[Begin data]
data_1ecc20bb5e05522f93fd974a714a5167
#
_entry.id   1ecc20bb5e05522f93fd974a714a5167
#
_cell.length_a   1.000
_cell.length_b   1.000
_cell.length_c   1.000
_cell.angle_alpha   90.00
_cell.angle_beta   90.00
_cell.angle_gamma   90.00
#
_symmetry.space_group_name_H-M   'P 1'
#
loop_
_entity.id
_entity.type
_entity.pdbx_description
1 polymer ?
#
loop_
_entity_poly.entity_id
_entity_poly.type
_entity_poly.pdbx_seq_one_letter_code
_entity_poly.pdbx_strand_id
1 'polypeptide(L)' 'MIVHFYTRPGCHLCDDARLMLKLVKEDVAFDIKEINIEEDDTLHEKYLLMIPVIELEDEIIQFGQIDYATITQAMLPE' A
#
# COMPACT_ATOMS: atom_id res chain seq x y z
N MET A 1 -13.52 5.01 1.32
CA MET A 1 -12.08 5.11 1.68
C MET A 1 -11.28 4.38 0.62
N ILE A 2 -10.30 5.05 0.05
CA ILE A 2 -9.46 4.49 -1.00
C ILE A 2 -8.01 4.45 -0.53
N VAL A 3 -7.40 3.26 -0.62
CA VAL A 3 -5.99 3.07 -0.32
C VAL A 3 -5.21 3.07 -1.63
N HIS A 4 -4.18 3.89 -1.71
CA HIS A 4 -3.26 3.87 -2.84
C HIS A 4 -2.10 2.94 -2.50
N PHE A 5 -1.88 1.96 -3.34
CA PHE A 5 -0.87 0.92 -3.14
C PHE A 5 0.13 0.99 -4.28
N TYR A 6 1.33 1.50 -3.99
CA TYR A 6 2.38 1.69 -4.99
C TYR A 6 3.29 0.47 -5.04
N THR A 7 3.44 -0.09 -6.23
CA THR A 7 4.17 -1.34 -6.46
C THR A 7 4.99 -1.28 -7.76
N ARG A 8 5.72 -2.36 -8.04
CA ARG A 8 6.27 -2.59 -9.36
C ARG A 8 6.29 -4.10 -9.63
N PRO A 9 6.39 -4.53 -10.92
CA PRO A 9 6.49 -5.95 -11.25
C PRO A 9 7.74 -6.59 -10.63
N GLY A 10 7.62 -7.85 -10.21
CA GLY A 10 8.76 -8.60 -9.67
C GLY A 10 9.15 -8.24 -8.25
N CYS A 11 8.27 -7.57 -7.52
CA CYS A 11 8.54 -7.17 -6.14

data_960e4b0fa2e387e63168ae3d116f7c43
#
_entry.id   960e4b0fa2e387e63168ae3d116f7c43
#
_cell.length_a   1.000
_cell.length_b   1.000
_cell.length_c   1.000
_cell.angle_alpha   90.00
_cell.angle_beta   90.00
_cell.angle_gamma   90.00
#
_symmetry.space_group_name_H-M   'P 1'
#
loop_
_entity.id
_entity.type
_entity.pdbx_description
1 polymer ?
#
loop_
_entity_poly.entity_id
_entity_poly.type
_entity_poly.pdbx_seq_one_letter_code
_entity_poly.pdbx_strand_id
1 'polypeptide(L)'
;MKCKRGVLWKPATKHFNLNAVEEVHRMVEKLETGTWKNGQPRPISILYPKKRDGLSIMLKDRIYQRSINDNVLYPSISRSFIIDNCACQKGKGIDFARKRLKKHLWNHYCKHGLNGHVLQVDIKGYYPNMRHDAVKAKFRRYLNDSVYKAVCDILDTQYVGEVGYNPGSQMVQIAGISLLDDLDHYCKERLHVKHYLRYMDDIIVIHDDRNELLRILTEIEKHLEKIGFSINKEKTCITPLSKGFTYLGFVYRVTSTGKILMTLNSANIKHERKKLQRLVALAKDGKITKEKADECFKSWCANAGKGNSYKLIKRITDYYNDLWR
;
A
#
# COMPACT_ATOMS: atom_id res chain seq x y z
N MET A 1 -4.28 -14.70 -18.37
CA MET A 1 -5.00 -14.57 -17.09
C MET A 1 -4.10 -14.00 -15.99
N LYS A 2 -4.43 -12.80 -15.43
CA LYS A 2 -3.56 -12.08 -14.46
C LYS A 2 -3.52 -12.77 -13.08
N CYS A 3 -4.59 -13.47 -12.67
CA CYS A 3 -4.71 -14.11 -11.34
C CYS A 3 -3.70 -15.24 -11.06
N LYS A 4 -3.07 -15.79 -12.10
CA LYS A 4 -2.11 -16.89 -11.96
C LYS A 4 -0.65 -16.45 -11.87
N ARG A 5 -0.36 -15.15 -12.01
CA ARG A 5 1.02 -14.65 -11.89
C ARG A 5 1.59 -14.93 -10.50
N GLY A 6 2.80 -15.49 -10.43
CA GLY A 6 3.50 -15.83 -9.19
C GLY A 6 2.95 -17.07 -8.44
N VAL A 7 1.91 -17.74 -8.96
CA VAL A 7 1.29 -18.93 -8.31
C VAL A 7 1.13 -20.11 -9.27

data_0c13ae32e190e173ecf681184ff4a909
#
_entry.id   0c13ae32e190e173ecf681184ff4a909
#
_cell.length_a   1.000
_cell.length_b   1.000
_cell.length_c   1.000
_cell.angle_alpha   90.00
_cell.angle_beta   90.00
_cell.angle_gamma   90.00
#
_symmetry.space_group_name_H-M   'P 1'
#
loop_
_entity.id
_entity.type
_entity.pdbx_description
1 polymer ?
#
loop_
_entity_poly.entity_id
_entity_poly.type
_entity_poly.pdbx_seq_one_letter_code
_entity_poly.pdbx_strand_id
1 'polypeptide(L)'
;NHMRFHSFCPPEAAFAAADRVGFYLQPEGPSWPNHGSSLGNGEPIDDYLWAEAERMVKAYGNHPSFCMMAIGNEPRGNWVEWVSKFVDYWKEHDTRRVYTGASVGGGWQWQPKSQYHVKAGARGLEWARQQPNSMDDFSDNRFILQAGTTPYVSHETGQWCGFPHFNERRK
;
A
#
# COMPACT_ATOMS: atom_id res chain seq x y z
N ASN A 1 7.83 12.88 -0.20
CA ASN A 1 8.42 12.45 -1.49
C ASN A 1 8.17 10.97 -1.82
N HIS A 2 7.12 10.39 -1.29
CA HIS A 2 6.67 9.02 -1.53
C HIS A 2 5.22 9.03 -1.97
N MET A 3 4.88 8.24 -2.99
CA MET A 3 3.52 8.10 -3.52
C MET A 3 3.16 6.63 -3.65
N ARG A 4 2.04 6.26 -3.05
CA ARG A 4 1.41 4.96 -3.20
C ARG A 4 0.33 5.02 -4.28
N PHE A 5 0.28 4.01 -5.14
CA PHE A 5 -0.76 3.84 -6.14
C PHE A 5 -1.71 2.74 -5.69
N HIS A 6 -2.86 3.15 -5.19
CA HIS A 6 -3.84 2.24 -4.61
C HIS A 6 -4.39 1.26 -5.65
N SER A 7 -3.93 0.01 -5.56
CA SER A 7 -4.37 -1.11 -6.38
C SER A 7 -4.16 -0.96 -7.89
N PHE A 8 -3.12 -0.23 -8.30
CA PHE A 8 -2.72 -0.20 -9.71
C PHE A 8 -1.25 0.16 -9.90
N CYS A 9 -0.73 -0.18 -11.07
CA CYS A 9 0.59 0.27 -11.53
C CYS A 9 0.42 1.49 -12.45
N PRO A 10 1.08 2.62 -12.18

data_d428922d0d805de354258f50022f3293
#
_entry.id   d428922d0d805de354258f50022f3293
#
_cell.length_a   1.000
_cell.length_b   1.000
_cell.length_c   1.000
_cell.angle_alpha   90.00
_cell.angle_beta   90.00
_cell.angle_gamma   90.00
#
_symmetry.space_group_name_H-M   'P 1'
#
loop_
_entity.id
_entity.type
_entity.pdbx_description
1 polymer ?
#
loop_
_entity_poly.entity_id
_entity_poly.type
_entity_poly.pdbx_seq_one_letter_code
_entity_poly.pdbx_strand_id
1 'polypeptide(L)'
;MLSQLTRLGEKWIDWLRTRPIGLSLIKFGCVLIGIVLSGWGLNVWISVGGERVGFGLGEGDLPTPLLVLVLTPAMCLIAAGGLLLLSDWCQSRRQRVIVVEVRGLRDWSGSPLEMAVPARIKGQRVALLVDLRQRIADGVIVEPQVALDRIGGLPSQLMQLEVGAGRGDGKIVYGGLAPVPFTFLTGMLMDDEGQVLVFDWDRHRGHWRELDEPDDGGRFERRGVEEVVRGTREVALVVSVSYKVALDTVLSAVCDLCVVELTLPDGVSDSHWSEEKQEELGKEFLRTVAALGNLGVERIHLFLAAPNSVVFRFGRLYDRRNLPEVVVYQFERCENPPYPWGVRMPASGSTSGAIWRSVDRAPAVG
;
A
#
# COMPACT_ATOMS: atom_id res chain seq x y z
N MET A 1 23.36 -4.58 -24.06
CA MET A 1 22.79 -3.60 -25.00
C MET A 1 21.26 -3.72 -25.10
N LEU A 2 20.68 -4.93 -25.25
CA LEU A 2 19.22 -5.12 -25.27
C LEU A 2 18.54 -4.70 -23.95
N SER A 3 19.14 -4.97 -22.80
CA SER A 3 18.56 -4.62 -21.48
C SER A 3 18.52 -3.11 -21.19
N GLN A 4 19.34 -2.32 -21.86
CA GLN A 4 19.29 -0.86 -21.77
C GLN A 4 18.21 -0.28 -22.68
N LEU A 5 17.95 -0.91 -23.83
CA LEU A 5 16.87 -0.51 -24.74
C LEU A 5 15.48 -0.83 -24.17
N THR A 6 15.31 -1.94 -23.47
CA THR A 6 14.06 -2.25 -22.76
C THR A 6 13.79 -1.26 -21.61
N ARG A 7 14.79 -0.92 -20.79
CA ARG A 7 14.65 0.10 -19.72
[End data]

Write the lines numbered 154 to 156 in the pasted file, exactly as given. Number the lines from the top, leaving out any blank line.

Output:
CA PHE A 5 -0.76 3.84 -6.14
C PHE A 5 -1.71 2.74 -5.69
N HIS A 6 -2.86 3.15 -5.19